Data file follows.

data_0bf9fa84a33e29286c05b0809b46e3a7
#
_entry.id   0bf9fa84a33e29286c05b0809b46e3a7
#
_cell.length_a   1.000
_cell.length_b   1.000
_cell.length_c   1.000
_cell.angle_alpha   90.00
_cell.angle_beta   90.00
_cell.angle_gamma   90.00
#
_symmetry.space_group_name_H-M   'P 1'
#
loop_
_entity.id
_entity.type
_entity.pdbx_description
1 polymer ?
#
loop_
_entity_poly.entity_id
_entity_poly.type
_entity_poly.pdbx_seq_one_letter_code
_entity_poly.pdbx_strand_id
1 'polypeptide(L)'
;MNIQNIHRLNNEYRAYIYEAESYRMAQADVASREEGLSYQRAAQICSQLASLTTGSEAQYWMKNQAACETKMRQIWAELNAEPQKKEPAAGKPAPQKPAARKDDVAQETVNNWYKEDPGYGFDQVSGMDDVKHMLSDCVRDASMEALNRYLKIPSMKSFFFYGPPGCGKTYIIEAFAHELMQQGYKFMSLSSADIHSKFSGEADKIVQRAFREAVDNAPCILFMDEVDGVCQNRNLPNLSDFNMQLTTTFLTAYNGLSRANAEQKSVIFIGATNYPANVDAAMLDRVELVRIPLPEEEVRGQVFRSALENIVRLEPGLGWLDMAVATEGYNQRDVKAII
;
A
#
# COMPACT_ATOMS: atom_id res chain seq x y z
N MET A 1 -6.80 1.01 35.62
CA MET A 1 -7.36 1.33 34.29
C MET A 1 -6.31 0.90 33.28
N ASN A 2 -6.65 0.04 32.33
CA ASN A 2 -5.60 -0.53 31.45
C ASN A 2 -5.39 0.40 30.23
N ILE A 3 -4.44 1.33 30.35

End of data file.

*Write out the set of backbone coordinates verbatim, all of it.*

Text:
data_0bf9fa84a33e29286c05b0809b46e3a7
#
_entry.id   0bf9fa84a33e29286c05b0809b46e3a7
#
_cell.length_a   1.000
_cell.length_b   1.000
_cell.length_c   1.000
_cell.angle_alpha   90.00
_cell.angle_beta   90.00
_cell.angle_gamma   90.00
#
_symmetry.space_group_name_H-M   'P 1'
#
loop_
_entity.id
_entity.type
_entity.pdbx_description
1 polymer ?
#
loop_
_entity_poly.entity_id
_entity_poly.type
_entity_poly.pdbx_seq_one_letter_code
_entity_poly.pdbx_strand_id
1 'polypeptide(L)'
;MNIQNIHRLNNEYRAYIYEAESYRMAQADVASREEGLSYQRAAQICSQLASLTTGSEAQYWMKNQAACETKMRQIWAELNAEPQKKEPAAGKPAPQKPAARKDDVAQETVNNWYKEDPGYGFDQVSGMDDVKHMLSDCVRDASMEALNRYLKIPSMKSFFFYGPPGCGKTYIIEAFAHELMQQGYKFMSLSSADIHSKFSGEADKIVQRAFREAVDNAPCILFMDEVDGVCQNRNLPNLSDFNMQLTTTFLTAYNGLSRANAEQKSVIFIGATNYPANVDAAMLDRVELVRIPLPEEEVRGQVFRSALENIVRLEPGLGWLDMAVATEGYNQRDVKAII
;
A
#
# COMPACT_ATOMS: atom_id res chain seq x y z
N MET A 1 -6.80 1.01 35.62
CA MET A 1 -7.36 1.33 34.29
C MET A 1 -6.31 0.90 33.28
N ASN A 2 -6.65 0.04 32.33
CA ASN A 2 -5.60 -0.53 31.45
C ASN A 2 -5.39 0.40 30.23
N ILE A 3 -4.44 1.33 30.35